Lung Cancer In America 2019

Survey Finds Lung Cancer Patients Who Haven’t Used Tobacco Are Diagnosed at Later Stages, But Have Higher Quality of Life

—Findings from Health Union contribute to notion that lung cancer is misunderstood as only being smoking-related—

PHILADELPHIAJune 12, 2019 — A new survey from Health Union finds that whether a person with lung cancer has used tobacco can impact the patient journey, including the stage at which the person is diagnosed, knowledge about how the condition developed and quality of life. The survey, titled Lung Cancer In America 2019, illuminates the perspectives and experiences of people living with lung cancer.

Three in 10 survey respondents have never used any tobacco products, including cigarettes, e-cigarettes and chewing tobacco. Nearly nine in 10 do not currently use any tobacco products, while 9% still smoke and 3% vape. Unsurprisingly, respondents considered tobacco products their biggest risk factors for having lung cancer, with three-quarters citing smoking and 41% identifying exposure to secondhand smoke; risk factors not directly related to smoking included a family history of lung cancer (28%) and occupational exposure to carcinogens (13%).

With nearly all respondents who have used tobacco being current or former smokers, the misunderstanding that lung cancer is a “smoking disease” bears out in the results. Survey findings suggest that the absence of the most common risk factors – namely, smoking – potentially contributes to later diagnosis. Respondents who have never used tobacco – nearly two-thirds of them – were more likely than those who currently or previously used tobacco to initially be diagnosed at an advanced stage, which represents people at stage 3 or 4 for non-small cell lung cancer and extensive stage for small cell lung cancer. Additionally, they were more likely to seek out a second opinion at the time of diagnosis.

According to, advanced stage lung cancer – specifically stage 4 – can spread to both lungs, the fluid area around the lungs and other parts of the body, making treatment difficult. Half of non-tobacco-using Lung Cancer In America 2019 respondents still have advanced-stage diagnoses. While 36% of those who have used tobacco products currently have an advanced stage diagnosis, 37% said they currently have no evidence of the disease.

The survey findings also suggest people with lung cancer who have used tobacco typically don’t have much information about how their condition developed beyond their smoking history, which can potentially limit their treatment options. More than eight in 10 respondents who have used tobacco said they had either not been or weren’t sure about being tested for genetic mutations or rearrangements. Comparatively, more than half of those who have never used tobacco said they have been tested or remember being tested, with nearly a quarter being positive for an epidermal growth factor receptor, or EGFR, mutation.

Despite the confusion they often face when diagnosed, the survey supports the notion that people with lung cancer who have never used tobacco often have more positive quality of life, especially regarding relationships. Respondents who haven’t used tobacco were more likely to say they have a strong relationship with their friends, that their faith comforts them and that they find their work fulfilling. They were also more likely to say they look to other people they know with lung cancer and social media to learn about or help them manage their condition.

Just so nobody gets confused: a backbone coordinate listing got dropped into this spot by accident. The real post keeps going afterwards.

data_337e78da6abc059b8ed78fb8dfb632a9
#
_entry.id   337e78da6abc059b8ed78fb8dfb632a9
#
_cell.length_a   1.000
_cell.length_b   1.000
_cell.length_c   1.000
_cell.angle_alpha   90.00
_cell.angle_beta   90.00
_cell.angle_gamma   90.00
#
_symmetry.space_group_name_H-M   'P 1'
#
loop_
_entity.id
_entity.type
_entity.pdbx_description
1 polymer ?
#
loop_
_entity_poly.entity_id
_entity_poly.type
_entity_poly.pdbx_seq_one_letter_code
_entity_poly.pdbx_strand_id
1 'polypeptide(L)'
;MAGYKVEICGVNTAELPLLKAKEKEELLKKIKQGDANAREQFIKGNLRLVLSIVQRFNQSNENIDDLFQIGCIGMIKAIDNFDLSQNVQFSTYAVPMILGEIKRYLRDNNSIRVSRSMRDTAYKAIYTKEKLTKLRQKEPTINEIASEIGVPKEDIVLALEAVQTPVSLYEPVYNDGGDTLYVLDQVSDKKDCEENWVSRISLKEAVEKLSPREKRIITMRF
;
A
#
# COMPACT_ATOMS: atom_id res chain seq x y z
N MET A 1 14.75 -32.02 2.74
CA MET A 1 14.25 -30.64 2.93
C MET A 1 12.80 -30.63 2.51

On the other hand, respondents who use or used tobacco were more likely to say they felt they can’t work and don’t find their sex lives satisfying. This adds to the strain of dealing with a bevy of other physical problems, potentially linked to their smoking history. These individuals were more likely than their counterparts who have never used tobacco to also be diagnosed with cardiovascular disease, chronic pain, COPD, hearing loss, high cholesterol, neuropathy and fibromyalgia.

“The Lung Cancer In America data supports the significant concern within the lung cancer community that the condition is often misunderstood and is always the result of smoking,” said Tim Armand, co-founder and president of Health Union. “This data shows how that misunderstanding – among potential patients, the clinical community and the general public – can have negative effects for people who both have and haven’t smoked. It also shows the importance of having a community, like, where people in any situation can share experiences.”

Lung Cancer In America 2019 surveyed 867 U.S. respondents diagnosed or in the process of being diagnosed with lung cancer, as well as 130 caregivers of current or deceased patients, from Jan. 7 to March 14, 2019. A summary infographic of the results is available on; additional survey results may be available upon request.

About Health Union

Health Union encourages social interactions that evolve into valuable online health conversations, helping people with chronic conditions find the information, connection and validation they seek. The company creates condition-specific online communities – publishing original, daily content and continuously cultivating social conversation – to support, educate and connect millions of people with challenging, chronic health concerns. Today, the Health Union family of brands includes 22 online health communities, including,, and